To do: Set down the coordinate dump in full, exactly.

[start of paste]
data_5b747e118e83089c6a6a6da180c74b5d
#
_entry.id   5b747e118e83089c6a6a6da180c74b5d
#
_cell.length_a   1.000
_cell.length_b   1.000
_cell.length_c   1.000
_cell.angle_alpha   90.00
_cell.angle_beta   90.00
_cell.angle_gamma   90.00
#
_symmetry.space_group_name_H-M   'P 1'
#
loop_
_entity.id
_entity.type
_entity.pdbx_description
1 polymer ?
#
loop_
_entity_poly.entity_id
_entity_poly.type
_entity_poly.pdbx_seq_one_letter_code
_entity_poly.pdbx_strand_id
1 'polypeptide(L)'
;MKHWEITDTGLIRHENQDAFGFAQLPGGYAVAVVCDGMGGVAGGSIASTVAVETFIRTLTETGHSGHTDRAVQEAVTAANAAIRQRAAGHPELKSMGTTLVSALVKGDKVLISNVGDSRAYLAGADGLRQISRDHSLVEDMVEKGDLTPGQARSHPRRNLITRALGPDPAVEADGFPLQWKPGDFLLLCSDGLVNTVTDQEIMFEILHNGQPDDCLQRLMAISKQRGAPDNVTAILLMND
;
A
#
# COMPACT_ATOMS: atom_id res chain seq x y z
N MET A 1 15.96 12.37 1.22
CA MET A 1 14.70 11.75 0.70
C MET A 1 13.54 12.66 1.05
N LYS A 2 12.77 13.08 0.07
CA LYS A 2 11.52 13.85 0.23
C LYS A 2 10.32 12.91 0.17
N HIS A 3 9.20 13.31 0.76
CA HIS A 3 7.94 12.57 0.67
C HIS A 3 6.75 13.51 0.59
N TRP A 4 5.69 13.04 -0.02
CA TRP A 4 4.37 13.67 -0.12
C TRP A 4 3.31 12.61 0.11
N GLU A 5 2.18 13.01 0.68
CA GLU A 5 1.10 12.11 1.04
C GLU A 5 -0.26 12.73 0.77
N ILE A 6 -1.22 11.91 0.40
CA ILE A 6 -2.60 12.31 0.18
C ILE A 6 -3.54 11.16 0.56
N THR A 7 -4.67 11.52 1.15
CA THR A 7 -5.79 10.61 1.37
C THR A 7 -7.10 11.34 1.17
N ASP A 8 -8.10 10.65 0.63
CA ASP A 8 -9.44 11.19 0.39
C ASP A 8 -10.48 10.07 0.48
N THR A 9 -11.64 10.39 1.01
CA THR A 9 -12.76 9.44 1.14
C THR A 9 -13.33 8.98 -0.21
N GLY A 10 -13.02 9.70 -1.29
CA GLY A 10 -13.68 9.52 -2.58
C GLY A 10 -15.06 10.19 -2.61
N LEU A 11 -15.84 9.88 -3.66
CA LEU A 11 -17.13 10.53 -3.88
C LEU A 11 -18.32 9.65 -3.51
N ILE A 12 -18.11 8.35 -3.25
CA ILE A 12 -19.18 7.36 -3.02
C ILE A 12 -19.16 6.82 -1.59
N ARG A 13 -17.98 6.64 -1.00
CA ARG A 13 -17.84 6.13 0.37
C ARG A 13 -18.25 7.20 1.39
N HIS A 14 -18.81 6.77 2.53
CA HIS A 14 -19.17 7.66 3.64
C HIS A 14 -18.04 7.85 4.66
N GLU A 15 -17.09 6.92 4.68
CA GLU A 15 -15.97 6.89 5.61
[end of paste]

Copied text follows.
data_5b747e118e83089c6a6a6da180c74b5d
#
_entry.id   5b747e118e83089c6a6a6da180c74b5d
#
_cell.length_a   1.000
_cell.length_b   1.000
_cell.length_c   1.000
_cell.angle_alpha   90.00
_cell.angle_beta   90.00
_cell.angle_gamma   90.00
#
_symmetry.space_group_name_H-M   'P 1'
#
loop_
_entity.id
_entity.type
_entity.pdbx_description
1 polymer ?
#
loop_
_entity_poly.entity_id
_entity_poly.type
_entity_poly.pdbx_seq_one_letter_code
_entity_poly.pdbx_strand_id
1 'polypeptide(L)'
;MKHWEITDTGLIRHENQDAFGFAQLPGGYAVAVVCDGMGGVAGGSIASTVAVETFIRTLTETGHSGHTDRAVQEAVTAANAAIRQRAAGHPELKSMGTTLVSALVKGDKVLISNVGDSRAYLAGADGLRQISRDHSLVEDMVEKGDLTPGQARSHPRRNLITRALGPDPAVEADGFPLQWKPGDFLLLCSDGLVNTVTDQEIMFEILHNGQPDDCLQRLMAISKQRGAPDNVTAILLMND
;
A
#
# COMPACT_ATOMS: atom_id res chain seq x y z
N MET A 1 15.96 12.37 1.22
CA MET A 1 14.70 11.75 0.70
C MET A 1 13.54 12.66 1.05
N LYS A 2 12.77 13.08 0.07
CA LYS A 2 11.52 13.85 0.23
C LYS A 2 10.32 12.91 0.17
N HIS A 3 9.20 13.31 0.76
CA HIS A 3 7.94 12.57 0.67
C HIS A 3 6.75 13.51 0.59
N TRP A 4 5.69 13.04 -0.02
CA TRP A 4 4.37 13.67 -0.12
C TRP A 4 3.31 12.61 0.11
N GLU A 5 2.18 13.01 0.68
CA GLU A 5 1.10 12.11 1.04
C GLU A 5 -0.26 12.73 0.77
N ILE A 6 -1.22 11.91 0.40
CA ILE A 6 -2.60 12.31 0.18
C ILE A 6 -3.54 11.16 0.56
N THR A 7 -4.67 11.52 1.15
CA THR A 7 -5.79 10.61 1.37
C THR A 7 -7.10 11.34 1.17
N ASP A 8 -8.10 10.65 0.63
CA ASP A 8 -9.44 11.19 0.39
C ASP A 8 -10.48 10.07 0.48
N THR A 9 -11.64 10.39 1.01
CA THR A 9 -12.76 9.44 1.14
C THR A 9 -13.33 8.98 -0.21
N GLY A 10 -13.02 9.70 -1.29
CA GLY A 10 -13.68 9.52 -2.58
C GLY A 10 -15.06 10.19 -2.61
N LEU A 11 -15.84 9.88 -3.66
CA LEU A 11 -17.13 10.53 -3.88
C LEU A 11 -18.32 9.65 -3.51
N ILE A 12 -18.11 8.35 -3.25
CA ILE A 12 -19.18 7.36 -3.02
C ILE A 12 -19.16 6.82 -1.59
N ARG A 13 -17.98 6.64 -1.00
CA ARG A 13 -17.84 6.13 0.37
C ARG A 13 -18.25 7.20 1.39
N HIS A 14 -18.81 6.77 2.53
CA HIS A 14 -19.17 7.66 3.64
C HIS A 14 -18.04 7.85 4.66
N GLU A 15 -17.09 6.92 4.68
CA GLU A 15 -15.97 6.89 5.61